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Charles Platter

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Academic History

  • Ph.D. University of North Carolina-Chapel Hill, Classics, 1989
  • B.A. Grinnell College, English, 1982
  • Professor, 2007-present
  • Associate Professor, 1996-2007
  • University of Georgia, Associate Professor, 1996-present, Assistant Professor, 1990-96
  • University of Lisbon, Fulbright Visiting Professor, Spring 2002
  • Jagiellonian University, Visiting Professor of Philology, 2000
  • Université de Paris VII, Assistant Associé, 1985-86

Research In Progress

Visions and Revisions:  Plato and the Memory of Socrates

Socrates: A Biography

Research Interests:

Comedy, Literary Theory

Selected Publications:

Commentary on Plato’s Apology of Socrates (with Paul Allen Miller), University of Oklahoma Press, 2009.

Carnivals of Genre in Aristophanic Comedy, Johns Hopkins University Press, 2006. (see JHUP webpage)

History in Dispute, Charles Platter and Paul Allen Miller eds. BC Manley and Company, 2005. Individual chapters written: "General Introduction," pp. xiv-xvii

Introduction to "Was the Aeneid Augustan Propaganda?" pp. 189-90

Introduction, Pro, and Con to "Was Aristophanes a Reactionary?," pp. 72-80

Introduction, Pro, and Con to "Was Plato an Aristocratic Sympathizer with the Oligarchic Factions within the Athenian State?," pp. 154-63

Introduction to "Was Roman Decline Inevitable with the Fall of the Republic?," p. 238

Con to "Does Marxism Remain a Valid Historical Approach to the Ancient World?" pp. 33-37

Introduction and Con to "Was Homer an Oral Poet?" pp. 130-31, 134-37

Aristophanes' Acharnians, Bryn Mawr Commentary Series, Hackett Publishing 2003.

"Clouds and Wasps on Clouds and Wasps," Prace Komisji Filologii Klasycznej 31 (2003), pp. 5-32.

Carnivalizing Difference: Bakhtin and the Other, Charles Platter, Peter Barta, Paul Allen Miller, and David Shepherd, eds. Routledge 2001. Individual chapters written:

"Introduction," (with Barta, Miller, and Shepherd), pp. 1-21

"Novelistic Discourse in Aristophanes," pp. 51-78

"Power, Politics, Discourse: Augustan Elegy and Beyond," Charles Platter and Paul Allen Miller, eds., Classical World 92 (1999), pp. 403-54.

Individual chapters written:

"Introduction," (with Paul Allen Miller), pp. 403-07

"Crux as Symptom: Augustan Elegy and Beyond" (with Paul Allen Miller), pp. 445-54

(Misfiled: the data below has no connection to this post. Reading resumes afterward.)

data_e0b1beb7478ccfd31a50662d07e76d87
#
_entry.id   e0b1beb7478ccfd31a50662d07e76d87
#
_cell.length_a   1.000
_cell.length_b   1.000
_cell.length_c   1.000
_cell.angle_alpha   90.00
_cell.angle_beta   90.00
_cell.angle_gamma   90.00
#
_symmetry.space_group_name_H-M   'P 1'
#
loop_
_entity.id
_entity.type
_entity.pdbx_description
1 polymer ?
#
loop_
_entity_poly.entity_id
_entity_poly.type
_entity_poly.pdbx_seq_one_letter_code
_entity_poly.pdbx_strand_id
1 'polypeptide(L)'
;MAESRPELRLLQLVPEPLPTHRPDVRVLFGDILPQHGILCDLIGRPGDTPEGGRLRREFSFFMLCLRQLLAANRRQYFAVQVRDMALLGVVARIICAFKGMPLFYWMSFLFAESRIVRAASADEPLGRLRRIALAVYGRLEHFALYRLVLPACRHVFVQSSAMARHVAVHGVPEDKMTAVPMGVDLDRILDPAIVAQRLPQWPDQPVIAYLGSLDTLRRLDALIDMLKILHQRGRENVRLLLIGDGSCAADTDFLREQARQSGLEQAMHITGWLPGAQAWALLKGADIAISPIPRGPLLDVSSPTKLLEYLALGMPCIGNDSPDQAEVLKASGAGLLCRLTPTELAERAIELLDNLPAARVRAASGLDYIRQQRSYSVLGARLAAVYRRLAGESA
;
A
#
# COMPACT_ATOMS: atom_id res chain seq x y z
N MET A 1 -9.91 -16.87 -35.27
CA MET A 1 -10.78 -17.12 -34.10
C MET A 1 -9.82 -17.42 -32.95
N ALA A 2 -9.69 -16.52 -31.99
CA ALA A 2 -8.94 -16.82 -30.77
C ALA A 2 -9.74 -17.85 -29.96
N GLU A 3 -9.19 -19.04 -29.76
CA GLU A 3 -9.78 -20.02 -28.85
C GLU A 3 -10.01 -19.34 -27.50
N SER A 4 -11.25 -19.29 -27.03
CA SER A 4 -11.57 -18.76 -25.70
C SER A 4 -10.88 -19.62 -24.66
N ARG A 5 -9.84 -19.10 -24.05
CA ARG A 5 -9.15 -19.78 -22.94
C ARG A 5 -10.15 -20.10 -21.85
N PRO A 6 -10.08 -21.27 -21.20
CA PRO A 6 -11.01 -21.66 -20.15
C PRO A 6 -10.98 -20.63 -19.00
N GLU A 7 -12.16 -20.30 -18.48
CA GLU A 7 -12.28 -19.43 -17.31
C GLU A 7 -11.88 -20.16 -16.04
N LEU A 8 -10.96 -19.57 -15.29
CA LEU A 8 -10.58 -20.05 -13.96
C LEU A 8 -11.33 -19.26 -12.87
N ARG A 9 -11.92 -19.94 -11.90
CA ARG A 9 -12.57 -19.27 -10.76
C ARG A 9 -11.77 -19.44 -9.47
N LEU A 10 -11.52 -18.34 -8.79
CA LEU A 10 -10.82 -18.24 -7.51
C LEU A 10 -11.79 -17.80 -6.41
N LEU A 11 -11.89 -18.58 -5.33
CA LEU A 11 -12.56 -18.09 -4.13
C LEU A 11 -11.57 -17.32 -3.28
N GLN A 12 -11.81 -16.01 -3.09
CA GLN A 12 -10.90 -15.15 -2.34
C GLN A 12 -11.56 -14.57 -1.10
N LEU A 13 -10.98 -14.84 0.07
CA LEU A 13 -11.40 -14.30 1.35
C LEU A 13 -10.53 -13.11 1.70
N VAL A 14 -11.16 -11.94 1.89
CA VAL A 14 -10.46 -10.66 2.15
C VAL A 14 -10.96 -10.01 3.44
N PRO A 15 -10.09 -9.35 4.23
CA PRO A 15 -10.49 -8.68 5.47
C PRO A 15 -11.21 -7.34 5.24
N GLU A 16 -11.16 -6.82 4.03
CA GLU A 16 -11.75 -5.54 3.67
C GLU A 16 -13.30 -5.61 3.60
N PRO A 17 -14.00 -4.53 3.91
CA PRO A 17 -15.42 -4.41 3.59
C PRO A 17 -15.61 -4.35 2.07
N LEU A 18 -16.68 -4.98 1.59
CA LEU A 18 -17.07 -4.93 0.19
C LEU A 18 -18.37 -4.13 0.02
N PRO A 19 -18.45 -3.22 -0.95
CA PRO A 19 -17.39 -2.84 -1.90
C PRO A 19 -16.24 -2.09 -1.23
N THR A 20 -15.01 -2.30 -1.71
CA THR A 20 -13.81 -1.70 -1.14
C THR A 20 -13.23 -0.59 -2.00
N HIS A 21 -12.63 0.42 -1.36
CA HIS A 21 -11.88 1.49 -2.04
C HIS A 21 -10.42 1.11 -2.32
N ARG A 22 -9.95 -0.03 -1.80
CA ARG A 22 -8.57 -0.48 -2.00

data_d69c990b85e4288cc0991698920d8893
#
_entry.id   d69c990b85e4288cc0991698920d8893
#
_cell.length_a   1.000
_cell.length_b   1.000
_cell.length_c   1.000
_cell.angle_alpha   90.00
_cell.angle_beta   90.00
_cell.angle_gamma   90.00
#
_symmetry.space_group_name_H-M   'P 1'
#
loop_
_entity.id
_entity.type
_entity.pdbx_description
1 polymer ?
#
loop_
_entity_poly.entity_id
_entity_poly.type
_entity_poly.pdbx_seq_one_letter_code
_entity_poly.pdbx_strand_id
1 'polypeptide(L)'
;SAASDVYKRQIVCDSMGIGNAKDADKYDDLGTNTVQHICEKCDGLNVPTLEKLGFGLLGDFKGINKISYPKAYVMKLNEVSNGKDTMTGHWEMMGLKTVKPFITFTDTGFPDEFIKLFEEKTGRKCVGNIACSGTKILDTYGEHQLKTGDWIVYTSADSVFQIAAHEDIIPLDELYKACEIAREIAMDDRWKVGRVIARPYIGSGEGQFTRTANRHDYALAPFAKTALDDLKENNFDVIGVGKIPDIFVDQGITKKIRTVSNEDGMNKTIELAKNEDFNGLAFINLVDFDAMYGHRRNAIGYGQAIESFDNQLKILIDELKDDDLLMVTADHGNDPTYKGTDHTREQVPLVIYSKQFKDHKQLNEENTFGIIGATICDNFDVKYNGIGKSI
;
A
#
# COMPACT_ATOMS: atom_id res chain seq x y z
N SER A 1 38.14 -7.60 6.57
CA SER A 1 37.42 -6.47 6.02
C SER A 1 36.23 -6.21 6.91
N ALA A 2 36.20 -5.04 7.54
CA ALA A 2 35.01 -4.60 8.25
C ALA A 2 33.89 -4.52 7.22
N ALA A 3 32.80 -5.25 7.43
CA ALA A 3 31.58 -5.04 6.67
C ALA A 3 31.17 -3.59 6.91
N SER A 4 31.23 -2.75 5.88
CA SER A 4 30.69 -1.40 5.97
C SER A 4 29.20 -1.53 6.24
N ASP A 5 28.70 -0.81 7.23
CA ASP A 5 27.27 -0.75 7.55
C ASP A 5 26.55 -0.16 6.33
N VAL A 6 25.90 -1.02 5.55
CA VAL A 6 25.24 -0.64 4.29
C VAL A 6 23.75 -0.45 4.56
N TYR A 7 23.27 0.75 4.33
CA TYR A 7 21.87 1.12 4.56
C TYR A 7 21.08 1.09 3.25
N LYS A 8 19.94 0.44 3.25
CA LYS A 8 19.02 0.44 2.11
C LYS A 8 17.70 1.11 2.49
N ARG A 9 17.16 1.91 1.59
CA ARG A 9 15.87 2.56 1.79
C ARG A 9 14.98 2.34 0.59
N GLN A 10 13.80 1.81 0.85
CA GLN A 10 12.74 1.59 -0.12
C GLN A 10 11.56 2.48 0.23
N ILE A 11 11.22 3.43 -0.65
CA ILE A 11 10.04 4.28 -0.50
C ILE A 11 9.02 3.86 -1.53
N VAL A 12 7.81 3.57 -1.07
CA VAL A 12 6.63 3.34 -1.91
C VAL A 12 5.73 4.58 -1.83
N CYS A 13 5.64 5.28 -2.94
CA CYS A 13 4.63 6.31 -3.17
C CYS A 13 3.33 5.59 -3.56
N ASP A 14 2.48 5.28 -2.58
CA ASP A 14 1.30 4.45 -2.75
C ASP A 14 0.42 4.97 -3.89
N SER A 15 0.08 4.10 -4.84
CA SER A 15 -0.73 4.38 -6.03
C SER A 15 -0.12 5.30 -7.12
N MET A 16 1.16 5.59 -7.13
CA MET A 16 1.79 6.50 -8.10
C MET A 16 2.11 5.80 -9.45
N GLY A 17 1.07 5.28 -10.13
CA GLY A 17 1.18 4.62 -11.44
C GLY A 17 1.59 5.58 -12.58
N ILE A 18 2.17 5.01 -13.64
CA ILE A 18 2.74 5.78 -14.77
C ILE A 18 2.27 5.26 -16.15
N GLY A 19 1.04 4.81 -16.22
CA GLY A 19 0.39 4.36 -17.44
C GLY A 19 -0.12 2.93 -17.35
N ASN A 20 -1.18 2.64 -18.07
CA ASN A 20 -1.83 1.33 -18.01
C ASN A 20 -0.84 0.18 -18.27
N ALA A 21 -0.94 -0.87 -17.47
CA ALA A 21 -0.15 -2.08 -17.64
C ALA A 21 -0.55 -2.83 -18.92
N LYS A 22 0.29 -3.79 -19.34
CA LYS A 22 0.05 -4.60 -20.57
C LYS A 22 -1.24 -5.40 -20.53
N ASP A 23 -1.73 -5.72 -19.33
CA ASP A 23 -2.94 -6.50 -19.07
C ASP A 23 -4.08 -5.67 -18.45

"Classics at the University of Georgia," Latin for the 21st Century, Richard LaFleur, ed., Scott, Foresman, Addison Wesley, 1998, pp. 176-86.

Rethinking Sexuality: Foucault and Classical Antiquity, Charles Platter, David Larmour, and Paul Allen Miller, eds., Princeton University Press, 1997.

Individual chapter written:

"Introduction," (with Larmour and Miller), pp. 1-41

Sex and Gender in Medieval and Renaissance Texts: The Latin Tradition, Charles Platter, Barbara Gold, and Paul Allen Miller, eds., SUNY Press, 1997.

Individual chapter written:

"The Artificial Whore: George Buchanan's Apologia pro lena," pp. 207-22

"Comica Adespota 12: Longhairs Get the Gnat," Classical World 89 (1996), pp. 207-12.

"Adeste, hendecasyllabi, quot estis?: George Buchanan's Catullan Imitations," Recapturing the Renaissance: New Perspectives on Humanism, Dialogue, and Texts, Diane S. Wood and Paul Allen Miller, eds., New Paradigm Press, 1996, pp. 125-40.

"Officium in Catullus and Propertius: A Foucauldian Reading," Classical Philology 90 (1995), pp. 211-24.

"Heracles and Deianeira and Nessus: Reverse Chronology in Bacchylides 16," American Journal of Philology 115 (1994), pp. 337-49.

"Bakhtin and Ancient Studies," Charles Platter and Paul Allen Miller, eds., Arethusa 26 (1993).

Individual chapters written:

"Dialogues and Dialogics: By Way of Introduction" (with Paul Allen Miller), pp. 117-21.

"The Uninvited Guest: Aristophanes in Bakhtin's 'History of Laughter,'" pp. 201-16.

"The Poetics of Prostitution: Buchanan's Ars Lenae" (with Barbara Welch), trans. with commentary, Celestinesca 16 (1992), pp. 35-81.

George Buchanan, apologia pro lena, translation reprinted in Bernard Mandeville, A Modest Defense of Public Stews, edited by Irwin Primer (Palgrave-MacMillan 2006).

Undergraduate Programs

UGA Classics explores Greek and Roman culture (material; intellectual; religious) from Troy to Augustine; Classical languages and literatures (Greek, Latin, and in English translation); and the reception of Classical Antiquity with A.B. and M.A. Classics degrees with multiple areas of emphasis. Double Dawgs degrees focus on careers in Historic Preservation and World Language Education. Minor degrees in Classical Culture and Classics and Comparative Cultures complement degree programs across campus. New to Classics? Take a course with us on campus or in Europe and acquire future-ready skills.

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